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Gays don’t undermine marriage; the uneducated do

Marriage Day

Marriage Day (Photo credit: Fikra)

By Rabbi Allen S. Maller

Fewer women. especially undereducated woman, are getting married according to a new Family Profile from the National Center for Family and Marriage Research at Bowling Green State University.

According to “Marriage: More than a Century of Change,” the U.S. marriage rate now is 31.1 marriages per 1,000 married women. the lowest it’s been in over a century, compared to 1920, when the marriage rate was a 92.3 per 1,000 married women..

Since the 1970’s, when workers wage growth slowed and then started to decline, the marriage rate has declined by almost 60 percent.

Furthermore, “the average age at first marriage for women and men is at a historic highpoint, and has been increasing at a steady pace” states Dr. Wendy Manning, co-director of the Center. This has helped reduce the rate of divorce; as teen and early twenties brides have higher divorce rates than older couples.

There has also been a dramatic increase in the proportion of women who are separated or divorced. In 1920, less than 1 percent of women were currently divorced. Today, 15 percent are currently divorced. The divorce rate  has slightly declined in the last two decades, but individuals today are less likely to remarry than they did in the past.

The marriage rate has declined for all racial and ethnic groups, but the education divide has grown.

In the last 50 years there have only been small changes in the percentage of women married among the college educated. The greatest declines in marriage rates have been among women without a high school diploma.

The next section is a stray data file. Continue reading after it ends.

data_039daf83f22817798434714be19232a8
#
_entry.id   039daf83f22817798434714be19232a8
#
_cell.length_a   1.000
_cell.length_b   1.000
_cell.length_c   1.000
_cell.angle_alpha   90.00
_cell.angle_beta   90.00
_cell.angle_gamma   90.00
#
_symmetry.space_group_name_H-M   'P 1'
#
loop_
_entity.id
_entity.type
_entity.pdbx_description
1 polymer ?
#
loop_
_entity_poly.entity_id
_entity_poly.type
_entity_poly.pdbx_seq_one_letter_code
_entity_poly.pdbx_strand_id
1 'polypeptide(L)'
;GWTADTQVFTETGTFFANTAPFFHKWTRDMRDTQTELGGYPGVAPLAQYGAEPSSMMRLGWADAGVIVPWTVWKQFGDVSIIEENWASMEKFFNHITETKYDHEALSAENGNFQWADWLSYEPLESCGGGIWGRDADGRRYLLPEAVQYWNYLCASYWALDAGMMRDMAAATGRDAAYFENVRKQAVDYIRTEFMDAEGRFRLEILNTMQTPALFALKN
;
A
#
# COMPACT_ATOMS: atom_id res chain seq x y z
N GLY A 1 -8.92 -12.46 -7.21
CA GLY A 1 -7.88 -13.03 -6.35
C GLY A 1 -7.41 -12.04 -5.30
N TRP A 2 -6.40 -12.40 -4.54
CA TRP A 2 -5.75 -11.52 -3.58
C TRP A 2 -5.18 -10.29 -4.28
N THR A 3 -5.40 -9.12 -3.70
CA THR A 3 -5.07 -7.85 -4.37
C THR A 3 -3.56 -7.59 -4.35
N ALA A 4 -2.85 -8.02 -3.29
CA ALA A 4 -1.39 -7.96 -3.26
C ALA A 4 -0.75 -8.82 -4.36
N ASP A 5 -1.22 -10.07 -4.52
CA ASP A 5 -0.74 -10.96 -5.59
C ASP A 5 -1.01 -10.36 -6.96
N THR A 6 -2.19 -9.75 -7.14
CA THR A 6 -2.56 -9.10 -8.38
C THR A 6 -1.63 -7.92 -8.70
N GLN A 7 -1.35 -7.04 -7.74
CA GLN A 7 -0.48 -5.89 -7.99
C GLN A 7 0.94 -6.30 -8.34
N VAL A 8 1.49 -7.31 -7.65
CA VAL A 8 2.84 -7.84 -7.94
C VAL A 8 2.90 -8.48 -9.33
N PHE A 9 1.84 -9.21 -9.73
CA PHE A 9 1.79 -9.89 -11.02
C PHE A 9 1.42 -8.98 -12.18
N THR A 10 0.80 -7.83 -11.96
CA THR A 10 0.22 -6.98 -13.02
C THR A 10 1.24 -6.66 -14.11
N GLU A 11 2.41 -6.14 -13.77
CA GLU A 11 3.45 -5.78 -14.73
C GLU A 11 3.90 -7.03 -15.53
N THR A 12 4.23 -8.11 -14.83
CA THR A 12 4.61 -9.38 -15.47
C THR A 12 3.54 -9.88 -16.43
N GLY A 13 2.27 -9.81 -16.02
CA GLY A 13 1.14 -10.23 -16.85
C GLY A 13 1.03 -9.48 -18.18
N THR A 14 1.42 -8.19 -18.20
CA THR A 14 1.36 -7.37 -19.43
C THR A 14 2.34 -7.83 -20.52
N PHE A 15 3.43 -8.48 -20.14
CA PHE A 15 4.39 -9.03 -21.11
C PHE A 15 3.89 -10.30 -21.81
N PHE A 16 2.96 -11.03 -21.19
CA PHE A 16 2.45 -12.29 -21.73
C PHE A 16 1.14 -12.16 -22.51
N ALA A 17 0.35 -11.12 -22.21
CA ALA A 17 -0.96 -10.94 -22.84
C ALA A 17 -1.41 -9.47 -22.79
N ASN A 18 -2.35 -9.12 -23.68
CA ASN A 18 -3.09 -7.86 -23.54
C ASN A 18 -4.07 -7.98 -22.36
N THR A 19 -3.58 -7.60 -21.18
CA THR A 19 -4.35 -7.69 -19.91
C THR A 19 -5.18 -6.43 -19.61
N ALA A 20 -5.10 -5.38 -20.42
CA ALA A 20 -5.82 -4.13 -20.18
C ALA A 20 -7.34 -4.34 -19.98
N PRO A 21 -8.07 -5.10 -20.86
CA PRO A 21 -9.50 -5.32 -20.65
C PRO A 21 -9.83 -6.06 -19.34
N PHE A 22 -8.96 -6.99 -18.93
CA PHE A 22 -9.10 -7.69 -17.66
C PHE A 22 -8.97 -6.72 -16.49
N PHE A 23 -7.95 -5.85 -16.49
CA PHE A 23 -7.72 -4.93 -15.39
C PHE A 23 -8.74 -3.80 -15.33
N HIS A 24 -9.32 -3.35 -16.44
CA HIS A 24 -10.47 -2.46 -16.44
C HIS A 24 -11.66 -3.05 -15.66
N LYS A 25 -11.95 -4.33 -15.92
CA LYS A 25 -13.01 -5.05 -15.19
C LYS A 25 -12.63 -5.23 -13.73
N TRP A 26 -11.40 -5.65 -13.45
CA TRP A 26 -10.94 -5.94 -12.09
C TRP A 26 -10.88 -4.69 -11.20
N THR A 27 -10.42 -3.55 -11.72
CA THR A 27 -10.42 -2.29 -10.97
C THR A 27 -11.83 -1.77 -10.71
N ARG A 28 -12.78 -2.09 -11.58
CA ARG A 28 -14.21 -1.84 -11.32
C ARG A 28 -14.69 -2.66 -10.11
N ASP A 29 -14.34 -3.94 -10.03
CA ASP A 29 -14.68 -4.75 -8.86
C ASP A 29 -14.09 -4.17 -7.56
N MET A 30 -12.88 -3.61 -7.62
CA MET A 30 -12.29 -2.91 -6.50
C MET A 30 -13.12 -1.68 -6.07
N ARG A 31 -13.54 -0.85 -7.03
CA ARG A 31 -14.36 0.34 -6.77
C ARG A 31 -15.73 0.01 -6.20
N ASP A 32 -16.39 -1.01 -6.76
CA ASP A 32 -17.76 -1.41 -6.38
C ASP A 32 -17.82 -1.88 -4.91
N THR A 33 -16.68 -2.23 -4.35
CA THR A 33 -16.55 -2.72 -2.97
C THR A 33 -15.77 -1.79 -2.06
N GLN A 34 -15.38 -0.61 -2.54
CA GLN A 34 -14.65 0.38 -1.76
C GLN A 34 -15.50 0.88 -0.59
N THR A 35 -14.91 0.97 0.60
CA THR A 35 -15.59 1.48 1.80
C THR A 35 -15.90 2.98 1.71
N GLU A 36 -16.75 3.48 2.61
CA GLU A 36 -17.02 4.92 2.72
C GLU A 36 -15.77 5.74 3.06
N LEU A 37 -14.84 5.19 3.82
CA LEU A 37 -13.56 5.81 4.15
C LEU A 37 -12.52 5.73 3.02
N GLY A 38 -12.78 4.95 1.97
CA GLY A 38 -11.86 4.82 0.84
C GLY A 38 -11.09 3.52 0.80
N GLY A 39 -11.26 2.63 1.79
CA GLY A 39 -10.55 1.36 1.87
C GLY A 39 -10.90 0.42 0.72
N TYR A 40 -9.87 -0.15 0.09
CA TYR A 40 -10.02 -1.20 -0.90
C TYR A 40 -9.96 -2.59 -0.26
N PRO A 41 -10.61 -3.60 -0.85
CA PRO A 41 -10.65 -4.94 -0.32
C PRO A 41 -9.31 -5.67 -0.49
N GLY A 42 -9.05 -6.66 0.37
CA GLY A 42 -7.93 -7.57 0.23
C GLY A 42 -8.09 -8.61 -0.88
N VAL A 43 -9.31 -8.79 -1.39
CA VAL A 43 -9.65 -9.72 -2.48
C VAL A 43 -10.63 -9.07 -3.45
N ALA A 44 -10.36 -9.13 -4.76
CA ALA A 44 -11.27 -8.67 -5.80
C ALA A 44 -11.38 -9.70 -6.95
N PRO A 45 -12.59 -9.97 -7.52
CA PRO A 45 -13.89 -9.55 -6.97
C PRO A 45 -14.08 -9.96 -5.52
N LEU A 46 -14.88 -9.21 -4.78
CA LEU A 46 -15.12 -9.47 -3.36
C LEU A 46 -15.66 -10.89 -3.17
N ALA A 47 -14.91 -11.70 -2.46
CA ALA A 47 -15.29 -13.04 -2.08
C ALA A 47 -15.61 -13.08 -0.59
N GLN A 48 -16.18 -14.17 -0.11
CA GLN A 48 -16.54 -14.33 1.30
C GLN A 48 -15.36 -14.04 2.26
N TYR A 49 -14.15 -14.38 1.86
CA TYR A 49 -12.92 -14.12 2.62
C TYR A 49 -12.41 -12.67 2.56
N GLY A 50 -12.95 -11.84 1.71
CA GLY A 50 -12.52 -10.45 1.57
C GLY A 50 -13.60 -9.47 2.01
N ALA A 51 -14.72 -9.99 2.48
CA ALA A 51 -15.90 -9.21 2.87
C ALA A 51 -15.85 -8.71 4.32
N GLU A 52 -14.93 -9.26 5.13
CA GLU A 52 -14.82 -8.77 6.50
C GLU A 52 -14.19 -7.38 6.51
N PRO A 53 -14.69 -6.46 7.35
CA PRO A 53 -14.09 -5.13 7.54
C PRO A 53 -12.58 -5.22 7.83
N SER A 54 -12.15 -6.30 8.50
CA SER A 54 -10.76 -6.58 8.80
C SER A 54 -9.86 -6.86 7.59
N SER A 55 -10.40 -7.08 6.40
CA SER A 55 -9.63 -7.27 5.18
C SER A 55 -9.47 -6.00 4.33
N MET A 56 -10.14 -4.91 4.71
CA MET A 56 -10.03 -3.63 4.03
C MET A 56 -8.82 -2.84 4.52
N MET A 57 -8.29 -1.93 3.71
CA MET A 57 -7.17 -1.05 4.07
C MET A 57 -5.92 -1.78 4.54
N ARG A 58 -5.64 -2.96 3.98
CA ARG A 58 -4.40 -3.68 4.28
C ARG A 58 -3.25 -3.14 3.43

The Bowling Green State University report uses government gathered statistics that do not include data about religion, but from dozens of other surveys we know that women who identify themselves as religious have above average rates of marriage.

Jews and Catholics still have higher than average marriage rates and lower than average divorce rates, but they are slowly becoming more normal; alas.

Finally, 48 percent of first births now take place outside of marriage, says a report released (3/13) by the National Marriage Project, the Relate Institute and the National Campaign to Prevent Teen and Unplanned Pregnancy. There are giant differences between woman who are high school drop outs, college grads, and those in-between.

Among young women with high school diplomas, 58 percent of first births are now outside marriage. For high-school dropouts it’s 83 percent. For college grads it’s only 12 percent and for Jews it’s less than 5 percent. The report notes that 54 percent of young women in the U.S. are high school graduates and 37 percent are college graduates. The majority of Jewish women are collage graduates.

Rabbi Maller’s web site is: rabbimaller.com